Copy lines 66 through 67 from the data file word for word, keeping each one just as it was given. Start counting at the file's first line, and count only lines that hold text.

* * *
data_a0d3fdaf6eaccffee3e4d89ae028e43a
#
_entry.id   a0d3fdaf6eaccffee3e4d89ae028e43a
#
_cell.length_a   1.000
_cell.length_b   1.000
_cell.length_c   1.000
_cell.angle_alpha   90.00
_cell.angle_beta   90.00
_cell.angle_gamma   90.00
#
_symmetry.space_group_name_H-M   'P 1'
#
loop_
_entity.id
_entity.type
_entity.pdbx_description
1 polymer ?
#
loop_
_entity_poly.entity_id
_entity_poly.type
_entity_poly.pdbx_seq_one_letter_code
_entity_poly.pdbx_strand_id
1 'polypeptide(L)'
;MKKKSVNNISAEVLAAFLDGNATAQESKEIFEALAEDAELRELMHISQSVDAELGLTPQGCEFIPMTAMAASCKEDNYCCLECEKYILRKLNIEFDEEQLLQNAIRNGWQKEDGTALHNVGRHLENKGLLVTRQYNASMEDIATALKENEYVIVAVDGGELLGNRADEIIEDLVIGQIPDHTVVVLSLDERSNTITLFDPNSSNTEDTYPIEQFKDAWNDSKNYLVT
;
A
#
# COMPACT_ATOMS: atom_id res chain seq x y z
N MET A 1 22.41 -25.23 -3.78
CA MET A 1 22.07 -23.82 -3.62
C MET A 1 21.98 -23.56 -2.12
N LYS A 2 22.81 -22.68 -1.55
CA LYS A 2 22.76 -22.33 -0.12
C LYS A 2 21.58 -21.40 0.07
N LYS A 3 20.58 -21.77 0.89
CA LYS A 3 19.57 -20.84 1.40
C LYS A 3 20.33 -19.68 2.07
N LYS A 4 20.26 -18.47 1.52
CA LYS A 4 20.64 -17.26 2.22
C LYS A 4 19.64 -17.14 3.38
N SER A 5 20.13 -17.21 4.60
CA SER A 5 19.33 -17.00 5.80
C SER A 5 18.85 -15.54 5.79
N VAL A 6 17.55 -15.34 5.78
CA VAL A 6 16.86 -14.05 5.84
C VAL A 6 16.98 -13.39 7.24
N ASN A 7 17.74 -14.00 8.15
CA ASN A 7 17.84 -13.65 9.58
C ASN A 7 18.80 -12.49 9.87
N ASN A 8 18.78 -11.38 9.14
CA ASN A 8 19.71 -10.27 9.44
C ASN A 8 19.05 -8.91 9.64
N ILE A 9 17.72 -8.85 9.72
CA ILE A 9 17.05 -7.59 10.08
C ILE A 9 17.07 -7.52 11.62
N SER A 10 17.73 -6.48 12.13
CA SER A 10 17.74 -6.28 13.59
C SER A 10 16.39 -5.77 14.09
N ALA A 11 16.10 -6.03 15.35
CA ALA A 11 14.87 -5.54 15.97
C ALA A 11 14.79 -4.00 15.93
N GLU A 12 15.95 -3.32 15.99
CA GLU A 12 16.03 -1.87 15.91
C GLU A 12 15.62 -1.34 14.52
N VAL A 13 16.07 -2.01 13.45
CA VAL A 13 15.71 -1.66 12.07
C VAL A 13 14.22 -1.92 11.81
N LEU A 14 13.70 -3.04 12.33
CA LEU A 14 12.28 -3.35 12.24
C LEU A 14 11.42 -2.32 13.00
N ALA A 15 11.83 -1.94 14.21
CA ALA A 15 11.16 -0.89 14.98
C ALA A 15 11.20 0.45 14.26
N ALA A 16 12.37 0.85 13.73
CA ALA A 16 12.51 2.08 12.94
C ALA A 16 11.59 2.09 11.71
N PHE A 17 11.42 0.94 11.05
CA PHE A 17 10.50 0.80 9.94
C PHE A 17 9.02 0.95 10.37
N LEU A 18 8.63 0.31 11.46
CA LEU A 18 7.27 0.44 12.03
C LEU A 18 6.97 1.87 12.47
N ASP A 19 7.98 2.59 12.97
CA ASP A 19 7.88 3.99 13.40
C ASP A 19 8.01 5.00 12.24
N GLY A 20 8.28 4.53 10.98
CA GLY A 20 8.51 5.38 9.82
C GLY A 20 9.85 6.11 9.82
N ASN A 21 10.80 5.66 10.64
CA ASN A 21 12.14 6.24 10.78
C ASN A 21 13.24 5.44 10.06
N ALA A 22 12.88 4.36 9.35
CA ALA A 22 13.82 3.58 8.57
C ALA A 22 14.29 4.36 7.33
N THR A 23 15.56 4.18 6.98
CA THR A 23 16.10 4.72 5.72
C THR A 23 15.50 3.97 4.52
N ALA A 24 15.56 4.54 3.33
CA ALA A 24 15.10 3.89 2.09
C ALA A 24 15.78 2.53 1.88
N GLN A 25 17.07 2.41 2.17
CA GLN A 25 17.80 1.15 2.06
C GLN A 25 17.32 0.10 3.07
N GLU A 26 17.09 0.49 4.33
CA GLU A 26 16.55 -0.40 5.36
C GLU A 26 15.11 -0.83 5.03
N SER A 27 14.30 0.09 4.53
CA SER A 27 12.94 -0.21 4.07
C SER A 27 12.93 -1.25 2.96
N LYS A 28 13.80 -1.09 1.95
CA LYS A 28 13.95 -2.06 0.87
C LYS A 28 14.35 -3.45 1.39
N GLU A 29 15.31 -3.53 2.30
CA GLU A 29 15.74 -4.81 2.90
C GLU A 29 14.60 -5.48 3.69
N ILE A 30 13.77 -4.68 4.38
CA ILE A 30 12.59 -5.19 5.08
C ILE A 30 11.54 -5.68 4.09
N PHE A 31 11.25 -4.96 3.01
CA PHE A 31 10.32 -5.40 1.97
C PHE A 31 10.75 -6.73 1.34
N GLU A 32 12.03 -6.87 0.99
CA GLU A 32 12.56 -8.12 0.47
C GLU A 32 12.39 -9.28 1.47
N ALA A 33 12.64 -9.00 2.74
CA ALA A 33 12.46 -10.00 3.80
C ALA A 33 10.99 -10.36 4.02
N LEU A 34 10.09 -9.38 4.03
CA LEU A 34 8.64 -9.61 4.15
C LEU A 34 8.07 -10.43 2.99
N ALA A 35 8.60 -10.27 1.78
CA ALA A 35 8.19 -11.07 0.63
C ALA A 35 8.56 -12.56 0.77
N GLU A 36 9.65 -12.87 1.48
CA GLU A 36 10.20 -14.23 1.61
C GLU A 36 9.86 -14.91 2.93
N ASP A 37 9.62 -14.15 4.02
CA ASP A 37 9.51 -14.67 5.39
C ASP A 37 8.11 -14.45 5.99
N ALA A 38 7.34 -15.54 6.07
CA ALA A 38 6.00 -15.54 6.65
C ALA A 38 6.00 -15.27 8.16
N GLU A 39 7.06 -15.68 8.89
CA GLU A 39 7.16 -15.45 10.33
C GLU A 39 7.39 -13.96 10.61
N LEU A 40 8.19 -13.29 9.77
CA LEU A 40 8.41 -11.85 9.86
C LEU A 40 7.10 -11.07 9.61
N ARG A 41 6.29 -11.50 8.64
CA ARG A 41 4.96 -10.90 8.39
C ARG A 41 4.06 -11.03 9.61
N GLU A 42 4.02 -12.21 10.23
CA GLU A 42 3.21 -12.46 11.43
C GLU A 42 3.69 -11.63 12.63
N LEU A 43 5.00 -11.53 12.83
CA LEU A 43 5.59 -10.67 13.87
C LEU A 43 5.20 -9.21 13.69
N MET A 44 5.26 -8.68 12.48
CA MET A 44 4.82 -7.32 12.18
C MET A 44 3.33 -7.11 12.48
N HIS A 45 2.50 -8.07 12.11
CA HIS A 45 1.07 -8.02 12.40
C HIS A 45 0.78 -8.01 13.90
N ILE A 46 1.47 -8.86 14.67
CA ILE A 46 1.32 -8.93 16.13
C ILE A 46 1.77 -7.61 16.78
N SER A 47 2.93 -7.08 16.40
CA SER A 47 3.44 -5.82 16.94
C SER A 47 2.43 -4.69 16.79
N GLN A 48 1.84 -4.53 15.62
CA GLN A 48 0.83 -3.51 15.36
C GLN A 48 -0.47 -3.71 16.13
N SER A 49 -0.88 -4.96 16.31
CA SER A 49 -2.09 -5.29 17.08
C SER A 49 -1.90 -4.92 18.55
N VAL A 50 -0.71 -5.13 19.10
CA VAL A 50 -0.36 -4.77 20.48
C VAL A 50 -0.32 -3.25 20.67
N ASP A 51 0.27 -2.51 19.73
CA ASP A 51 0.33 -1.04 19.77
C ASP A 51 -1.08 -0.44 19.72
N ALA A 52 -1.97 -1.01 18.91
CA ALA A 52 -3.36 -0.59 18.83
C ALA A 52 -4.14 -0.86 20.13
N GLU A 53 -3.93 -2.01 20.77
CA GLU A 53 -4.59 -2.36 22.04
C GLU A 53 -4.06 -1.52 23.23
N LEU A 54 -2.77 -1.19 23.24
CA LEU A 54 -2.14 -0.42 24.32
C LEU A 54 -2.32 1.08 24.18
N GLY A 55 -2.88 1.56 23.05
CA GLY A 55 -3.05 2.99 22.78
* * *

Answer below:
C GLU A 12 15.62 -1.34 14.52
N VAL A 13 16.07 -2.01 13.45